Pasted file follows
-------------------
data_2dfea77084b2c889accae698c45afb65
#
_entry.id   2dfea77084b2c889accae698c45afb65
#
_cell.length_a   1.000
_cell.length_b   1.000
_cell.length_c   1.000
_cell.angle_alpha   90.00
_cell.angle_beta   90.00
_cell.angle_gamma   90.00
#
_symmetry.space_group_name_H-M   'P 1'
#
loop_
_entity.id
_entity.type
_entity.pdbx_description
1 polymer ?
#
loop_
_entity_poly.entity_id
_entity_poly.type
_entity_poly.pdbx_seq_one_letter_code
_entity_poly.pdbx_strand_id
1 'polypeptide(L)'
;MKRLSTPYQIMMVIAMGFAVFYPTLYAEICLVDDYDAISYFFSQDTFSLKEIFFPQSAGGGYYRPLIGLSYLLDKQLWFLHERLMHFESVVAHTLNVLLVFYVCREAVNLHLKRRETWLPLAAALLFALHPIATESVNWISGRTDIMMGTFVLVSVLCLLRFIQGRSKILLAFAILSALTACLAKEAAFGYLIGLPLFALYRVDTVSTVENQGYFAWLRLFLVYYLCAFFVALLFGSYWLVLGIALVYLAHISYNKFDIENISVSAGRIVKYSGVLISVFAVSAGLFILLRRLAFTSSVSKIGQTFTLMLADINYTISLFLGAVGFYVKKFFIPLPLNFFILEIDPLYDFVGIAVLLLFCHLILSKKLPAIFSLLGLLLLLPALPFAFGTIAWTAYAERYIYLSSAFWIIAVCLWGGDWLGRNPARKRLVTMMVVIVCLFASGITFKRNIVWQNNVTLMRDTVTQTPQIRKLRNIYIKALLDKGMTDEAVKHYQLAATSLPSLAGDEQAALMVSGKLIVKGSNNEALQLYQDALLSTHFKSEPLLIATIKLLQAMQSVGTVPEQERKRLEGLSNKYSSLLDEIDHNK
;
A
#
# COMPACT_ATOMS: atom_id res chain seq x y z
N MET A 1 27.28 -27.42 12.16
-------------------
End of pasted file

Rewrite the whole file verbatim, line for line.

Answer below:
data_2dfea77084b2c889accae698c45afb65
#
_entry.id   2dfea77084b2c889accae698c45afb65
#
_cell.length_a   1.000
_cell.length_b   1.000
_cell.length_c   1.000
_cell.angle_alpha   90.00
_cell.angle_beta   90.00
_cell.angle_gamma   90.00
#
_symmetry.space_group_name_H-M   'P 1'
#
loop_
_entity.id
_entity.type
_entity.pdbx_description
1 polymer ?
#
loop_
_entity_poly.entity_id
_entity_poly.type
_entity_poly.pdbx_seq_one_letter_code
_entity_poly.pdbx_strand_id
1 'polypeptide(L)'
;MKRLSTPYQIMMVIAMGFAVFYPTLYAEICLVDDYDAISYFFSQDTFSLKEIFFPQSAGGGYYRPLIGLSYLLDKQLWFLHERLMHFESVVAHTLNVLLVFYVCREAVNLHLKRRETWLPLAAALLFALHPIATESVNWISGRTDIMMGTFVLVSVLCLLRFIQGRSKILLAFAILSALTACLAKEAAFGYLIGLPLFALYRVDTVSTVENQGYFAWLRLFLVYYLCAFFVALLFGSYWLVLGIALVYLAHISYNKFDIENISVSAGRIVKYSGVLISVFAVSAGLFILLRRLAFTSSVSKIGQTFTLMLADINYTISLFLGAVGFYVKKFFIPLPLNFFILEIDPLYDFVGIAVLLLFCHLILSKKLPAIFSLLGLLLLLPALPFAFGTIAWTAYAERYIYLSSAFWIIAVCLWGGDWLGRNPARKRLVTMMVVIVCLFASGITFKRNIVWQNNVTLMRDTVTQTPQIRKLRNIYIKALLDKGMTDEAVKHYQLAATSLPSLAGDEQAALMVSGKLIVKGSNNEALQLYQDALLSTHFKSEPLLIATIKLLQAMQSVGTVPEQERKRLEGLSNKYSSLLDEIDHNK
;
A
#
# COMPACT_ATOMS: atom_id res chain seq x y z
N MET A 1 27.28 -27.42 12.16